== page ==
I was neither reactionary nor far right; in fact, I was raised a “back-to-earth” left y

That sounds like an accurate enough portrayal. It’s, of course, an evangelizing/educational tool – and it was very effective for me and I’m still impressed by how they go about it.

For me, I was neither reactionary nor far right; in fact, I was raised a “back-to-earth” left yet without the idealism of the West Coast of the US. I was from New Jersey USA, home of George Carlin, doubtful, skeptical of grand claims.

Yet this call was appealing that they made. I’m a bit of a social anarchist by nature. The “radicalness of Orthodoxy” didn’t appeal as much but rather the sense of historical continuity. The church I grew up in was Methodist, that I had had no problem with but I remember thinking, “needs more candles here”.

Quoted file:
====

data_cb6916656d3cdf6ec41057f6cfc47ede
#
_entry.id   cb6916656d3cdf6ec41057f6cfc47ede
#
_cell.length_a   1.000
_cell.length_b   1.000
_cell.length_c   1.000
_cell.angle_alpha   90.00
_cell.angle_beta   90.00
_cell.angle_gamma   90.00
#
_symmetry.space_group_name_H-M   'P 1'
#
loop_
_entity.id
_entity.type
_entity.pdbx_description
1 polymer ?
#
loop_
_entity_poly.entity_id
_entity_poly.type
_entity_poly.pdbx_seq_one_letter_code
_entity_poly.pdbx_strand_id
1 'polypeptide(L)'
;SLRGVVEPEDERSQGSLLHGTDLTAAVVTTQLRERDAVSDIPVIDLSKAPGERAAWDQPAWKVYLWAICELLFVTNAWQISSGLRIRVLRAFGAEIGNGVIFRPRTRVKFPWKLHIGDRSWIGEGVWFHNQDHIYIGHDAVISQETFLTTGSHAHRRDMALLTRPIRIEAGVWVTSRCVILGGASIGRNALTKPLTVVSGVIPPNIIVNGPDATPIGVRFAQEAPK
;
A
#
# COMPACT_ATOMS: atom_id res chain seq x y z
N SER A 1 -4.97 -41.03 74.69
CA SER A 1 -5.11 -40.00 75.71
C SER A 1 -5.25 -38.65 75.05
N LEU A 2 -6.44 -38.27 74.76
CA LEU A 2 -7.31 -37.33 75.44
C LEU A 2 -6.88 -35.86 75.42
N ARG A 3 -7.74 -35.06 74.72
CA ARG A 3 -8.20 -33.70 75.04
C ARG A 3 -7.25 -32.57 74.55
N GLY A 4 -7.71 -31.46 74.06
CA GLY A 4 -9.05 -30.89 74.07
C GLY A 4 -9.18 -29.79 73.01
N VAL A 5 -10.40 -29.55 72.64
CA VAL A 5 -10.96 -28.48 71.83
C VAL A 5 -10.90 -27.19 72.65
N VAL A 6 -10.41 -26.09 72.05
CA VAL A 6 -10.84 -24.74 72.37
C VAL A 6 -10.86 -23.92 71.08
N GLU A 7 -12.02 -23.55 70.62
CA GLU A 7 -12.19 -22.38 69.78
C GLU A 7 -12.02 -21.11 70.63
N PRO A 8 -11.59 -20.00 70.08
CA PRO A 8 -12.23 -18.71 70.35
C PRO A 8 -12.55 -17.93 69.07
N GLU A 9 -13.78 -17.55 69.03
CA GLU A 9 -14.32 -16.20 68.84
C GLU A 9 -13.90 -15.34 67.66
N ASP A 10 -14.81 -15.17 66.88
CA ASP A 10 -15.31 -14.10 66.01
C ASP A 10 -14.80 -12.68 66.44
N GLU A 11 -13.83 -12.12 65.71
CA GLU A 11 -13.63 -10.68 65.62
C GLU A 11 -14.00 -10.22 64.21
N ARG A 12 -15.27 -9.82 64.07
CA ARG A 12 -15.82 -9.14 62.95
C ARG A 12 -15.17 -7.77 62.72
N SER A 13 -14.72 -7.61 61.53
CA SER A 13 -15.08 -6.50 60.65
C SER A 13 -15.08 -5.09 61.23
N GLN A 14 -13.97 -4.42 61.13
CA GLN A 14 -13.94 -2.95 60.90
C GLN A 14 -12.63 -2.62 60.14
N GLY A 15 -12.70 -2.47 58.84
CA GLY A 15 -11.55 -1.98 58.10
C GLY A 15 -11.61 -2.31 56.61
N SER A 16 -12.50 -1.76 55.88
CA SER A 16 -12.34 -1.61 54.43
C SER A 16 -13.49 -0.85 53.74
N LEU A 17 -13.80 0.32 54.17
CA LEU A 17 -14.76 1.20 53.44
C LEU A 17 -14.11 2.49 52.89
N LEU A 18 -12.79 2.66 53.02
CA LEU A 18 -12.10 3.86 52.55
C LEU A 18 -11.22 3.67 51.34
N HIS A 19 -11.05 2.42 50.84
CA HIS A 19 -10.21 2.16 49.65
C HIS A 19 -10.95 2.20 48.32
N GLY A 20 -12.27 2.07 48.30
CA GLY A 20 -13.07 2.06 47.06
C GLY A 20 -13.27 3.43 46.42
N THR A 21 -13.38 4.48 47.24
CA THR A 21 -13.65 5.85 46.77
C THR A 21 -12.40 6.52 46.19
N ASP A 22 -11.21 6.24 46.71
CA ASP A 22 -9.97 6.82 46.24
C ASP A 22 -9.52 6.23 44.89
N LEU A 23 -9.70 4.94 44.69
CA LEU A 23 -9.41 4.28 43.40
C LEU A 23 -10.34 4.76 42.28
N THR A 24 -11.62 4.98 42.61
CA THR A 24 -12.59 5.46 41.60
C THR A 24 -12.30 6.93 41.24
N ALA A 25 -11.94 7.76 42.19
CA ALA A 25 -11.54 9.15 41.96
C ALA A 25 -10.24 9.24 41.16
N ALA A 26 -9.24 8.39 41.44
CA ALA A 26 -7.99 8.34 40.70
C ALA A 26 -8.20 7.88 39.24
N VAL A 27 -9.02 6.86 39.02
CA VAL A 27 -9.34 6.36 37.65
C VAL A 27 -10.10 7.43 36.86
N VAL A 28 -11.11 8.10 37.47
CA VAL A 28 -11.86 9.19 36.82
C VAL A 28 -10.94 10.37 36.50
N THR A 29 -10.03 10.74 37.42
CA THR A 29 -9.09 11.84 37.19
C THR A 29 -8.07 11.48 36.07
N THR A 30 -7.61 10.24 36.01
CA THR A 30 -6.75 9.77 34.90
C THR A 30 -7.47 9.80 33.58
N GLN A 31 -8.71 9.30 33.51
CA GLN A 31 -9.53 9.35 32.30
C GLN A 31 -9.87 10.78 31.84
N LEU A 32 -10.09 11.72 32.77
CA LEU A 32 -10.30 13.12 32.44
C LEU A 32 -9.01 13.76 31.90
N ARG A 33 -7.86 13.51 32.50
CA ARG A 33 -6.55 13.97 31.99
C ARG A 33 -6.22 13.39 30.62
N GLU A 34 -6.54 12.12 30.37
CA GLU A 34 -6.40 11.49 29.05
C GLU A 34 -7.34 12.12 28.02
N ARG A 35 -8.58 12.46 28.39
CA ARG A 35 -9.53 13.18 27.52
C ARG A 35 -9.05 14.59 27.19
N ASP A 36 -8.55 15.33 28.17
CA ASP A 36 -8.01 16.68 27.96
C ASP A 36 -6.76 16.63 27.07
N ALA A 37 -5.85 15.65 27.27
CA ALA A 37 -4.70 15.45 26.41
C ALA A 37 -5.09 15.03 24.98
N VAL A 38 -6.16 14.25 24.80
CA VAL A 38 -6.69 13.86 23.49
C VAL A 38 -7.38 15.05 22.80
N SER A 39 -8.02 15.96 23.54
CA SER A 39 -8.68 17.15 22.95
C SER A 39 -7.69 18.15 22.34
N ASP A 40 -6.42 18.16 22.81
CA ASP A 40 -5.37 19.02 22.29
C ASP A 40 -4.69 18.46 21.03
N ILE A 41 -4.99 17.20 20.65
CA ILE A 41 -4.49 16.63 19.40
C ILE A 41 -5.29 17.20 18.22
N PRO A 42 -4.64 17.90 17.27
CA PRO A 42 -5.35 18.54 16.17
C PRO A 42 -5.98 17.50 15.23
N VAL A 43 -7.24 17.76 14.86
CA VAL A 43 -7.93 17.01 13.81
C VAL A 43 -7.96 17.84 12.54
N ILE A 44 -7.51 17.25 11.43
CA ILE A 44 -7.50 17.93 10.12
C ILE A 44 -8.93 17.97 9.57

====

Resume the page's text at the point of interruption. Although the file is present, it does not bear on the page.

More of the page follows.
So, even though your categorization likely fits their appeal far better than my take on it, for me it was the medicinal aspects of it that were appealing. Seemed quite powerful.

They’re in communion now. I’m not even part of the Orthodox any more – not since 2002. Yet I retained all of my online Orthodox friends and fond memories of the Orthodox I knew in person – and yet knowing this group in Alaksa (or Seattle or … now I don’t remember WHERE this monastery is) is in communion with its greater church, is rather nice to me.

No longer the rebellious little “us against the world, even our own Church” but now accepted. [I think they mostly wanted to keep using the older calendar and the Moscow Patriarcate was ok with it if I remember right, I dunno]. Been so long yet strange I remember these things.

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